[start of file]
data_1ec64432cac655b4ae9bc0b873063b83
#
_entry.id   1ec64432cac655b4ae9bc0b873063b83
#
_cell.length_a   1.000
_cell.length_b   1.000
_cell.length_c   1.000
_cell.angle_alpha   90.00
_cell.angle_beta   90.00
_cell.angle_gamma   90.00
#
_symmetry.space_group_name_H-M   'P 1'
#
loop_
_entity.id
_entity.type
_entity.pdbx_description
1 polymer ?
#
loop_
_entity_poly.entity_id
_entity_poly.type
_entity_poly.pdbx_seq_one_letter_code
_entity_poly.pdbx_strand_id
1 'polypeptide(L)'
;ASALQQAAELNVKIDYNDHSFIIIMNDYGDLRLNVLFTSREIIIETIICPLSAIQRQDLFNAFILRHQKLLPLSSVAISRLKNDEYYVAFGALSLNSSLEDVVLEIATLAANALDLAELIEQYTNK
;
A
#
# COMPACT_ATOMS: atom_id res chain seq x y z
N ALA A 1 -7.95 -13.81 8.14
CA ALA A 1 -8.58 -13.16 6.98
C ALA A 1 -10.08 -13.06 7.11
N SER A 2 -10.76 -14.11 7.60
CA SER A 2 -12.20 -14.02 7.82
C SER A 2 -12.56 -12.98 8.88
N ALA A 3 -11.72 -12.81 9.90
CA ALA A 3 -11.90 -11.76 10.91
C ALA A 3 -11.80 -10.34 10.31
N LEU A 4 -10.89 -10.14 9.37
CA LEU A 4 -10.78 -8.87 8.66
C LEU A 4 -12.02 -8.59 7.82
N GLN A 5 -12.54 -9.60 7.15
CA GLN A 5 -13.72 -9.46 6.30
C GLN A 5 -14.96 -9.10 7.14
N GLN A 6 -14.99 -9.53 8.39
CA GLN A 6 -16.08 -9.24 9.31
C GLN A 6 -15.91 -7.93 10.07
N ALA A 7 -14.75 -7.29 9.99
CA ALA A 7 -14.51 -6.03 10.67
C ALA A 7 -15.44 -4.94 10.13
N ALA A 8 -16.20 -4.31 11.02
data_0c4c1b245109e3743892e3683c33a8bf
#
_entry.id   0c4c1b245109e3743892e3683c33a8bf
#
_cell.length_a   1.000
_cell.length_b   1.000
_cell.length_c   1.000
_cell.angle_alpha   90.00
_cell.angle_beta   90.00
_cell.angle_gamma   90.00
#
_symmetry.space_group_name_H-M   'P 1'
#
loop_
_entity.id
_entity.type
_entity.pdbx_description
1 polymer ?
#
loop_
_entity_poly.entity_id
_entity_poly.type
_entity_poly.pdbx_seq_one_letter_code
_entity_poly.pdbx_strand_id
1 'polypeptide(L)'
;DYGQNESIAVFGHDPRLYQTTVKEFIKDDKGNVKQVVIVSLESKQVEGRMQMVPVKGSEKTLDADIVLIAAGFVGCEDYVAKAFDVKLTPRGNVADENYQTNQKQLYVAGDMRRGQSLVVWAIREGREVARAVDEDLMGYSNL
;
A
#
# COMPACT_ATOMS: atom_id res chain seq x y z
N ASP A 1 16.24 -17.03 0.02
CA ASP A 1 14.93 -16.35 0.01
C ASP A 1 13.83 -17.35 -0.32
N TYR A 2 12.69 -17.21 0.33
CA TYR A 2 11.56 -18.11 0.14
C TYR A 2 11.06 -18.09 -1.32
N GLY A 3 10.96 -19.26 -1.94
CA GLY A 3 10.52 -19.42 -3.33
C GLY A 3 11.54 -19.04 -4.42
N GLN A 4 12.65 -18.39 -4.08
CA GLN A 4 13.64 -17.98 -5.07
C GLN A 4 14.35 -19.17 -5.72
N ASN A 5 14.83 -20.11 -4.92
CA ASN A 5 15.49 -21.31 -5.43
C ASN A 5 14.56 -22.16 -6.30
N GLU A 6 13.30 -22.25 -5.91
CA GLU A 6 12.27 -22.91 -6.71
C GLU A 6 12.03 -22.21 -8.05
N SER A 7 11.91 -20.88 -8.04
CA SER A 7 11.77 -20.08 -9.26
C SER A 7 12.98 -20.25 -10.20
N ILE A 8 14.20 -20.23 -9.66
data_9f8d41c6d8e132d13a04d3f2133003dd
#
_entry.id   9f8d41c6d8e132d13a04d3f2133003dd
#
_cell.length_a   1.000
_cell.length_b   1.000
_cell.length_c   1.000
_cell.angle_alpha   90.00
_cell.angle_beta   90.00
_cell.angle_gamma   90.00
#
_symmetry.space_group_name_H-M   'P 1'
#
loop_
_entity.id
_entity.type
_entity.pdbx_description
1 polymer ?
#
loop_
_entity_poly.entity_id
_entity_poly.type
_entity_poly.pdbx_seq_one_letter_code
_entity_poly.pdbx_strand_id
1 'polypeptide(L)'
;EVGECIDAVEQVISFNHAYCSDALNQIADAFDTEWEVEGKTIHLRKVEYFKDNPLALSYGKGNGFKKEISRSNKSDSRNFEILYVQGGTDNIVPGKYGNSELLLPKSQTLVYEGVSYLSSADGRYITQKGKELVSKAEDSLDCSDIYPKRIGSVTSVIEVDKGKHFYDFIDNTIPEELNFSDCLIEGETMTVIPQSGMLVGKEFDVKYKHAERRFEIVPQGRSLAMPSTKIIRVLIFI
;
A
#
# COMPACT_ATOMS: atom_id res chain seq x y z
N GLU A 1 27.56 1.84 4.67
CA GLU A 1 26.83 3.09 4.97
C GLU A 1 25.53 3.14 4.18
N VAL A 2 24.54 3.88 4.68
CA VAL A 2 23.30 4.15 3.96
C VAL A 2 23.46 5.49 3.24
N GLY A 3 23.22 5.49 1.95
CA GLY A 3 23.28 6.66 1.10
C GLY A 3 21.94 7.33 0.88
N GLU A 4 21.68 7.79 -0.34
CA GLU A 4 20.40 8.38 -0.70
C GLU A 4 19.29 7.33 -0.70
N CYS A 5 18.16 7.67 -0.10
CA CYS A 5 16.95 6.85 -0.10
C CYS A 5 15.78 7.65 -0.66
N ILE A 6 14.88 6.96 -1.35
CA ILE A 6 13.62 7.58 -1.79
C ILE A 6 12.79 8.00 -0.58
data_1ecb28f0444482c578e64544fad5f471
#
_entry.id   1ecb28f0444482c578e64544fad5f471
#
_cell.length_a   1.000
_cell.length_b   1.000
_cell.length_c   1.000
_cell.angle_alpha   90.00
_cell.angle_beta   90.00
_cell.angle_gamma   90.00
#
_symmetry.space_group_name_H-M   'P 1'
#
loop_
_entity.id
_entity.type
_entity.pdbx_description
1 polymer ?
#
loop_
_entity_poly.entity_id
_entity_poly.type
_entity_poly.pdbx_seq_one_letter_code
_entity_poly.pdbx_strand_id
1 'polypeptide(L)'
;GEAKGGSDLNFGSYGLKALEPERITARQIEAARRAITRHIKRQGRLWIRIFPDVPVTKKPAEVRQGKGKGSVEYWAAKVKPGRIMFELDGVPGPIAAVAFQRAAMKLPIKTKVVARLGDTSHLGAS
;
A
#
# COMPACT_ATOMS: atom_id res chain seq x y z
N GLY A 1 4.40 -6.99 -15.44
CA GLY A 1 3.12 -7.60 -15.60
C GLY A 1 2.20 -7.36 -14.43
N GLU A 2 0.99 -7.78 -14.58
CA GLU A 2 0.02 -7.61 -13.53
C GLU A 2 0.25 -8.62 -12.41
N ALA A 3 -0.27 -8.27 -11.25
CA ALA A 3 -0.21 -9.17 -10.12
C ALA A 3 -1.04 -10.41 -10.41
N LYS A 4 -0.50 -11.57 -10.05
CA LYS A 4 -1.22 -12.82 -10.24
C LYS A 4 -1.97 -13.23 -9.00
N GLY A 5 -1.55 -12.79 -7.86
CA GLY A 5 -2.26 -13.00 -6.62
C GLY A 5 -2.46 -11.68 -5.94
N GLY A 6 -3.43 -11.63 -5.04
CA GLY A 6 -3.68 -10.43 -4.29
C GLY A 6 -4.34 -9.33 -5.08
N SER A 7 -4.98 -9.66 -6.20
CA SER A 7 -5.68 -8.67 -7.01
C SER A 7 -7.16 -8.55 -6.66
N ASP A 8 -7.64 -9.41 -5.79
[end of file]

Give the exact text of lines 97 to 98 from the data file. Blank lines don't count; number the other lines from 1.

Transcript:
C ASN A 5 14.56 -22.16 -6.30
N GLU A 6 13.30 -22.25 -5.91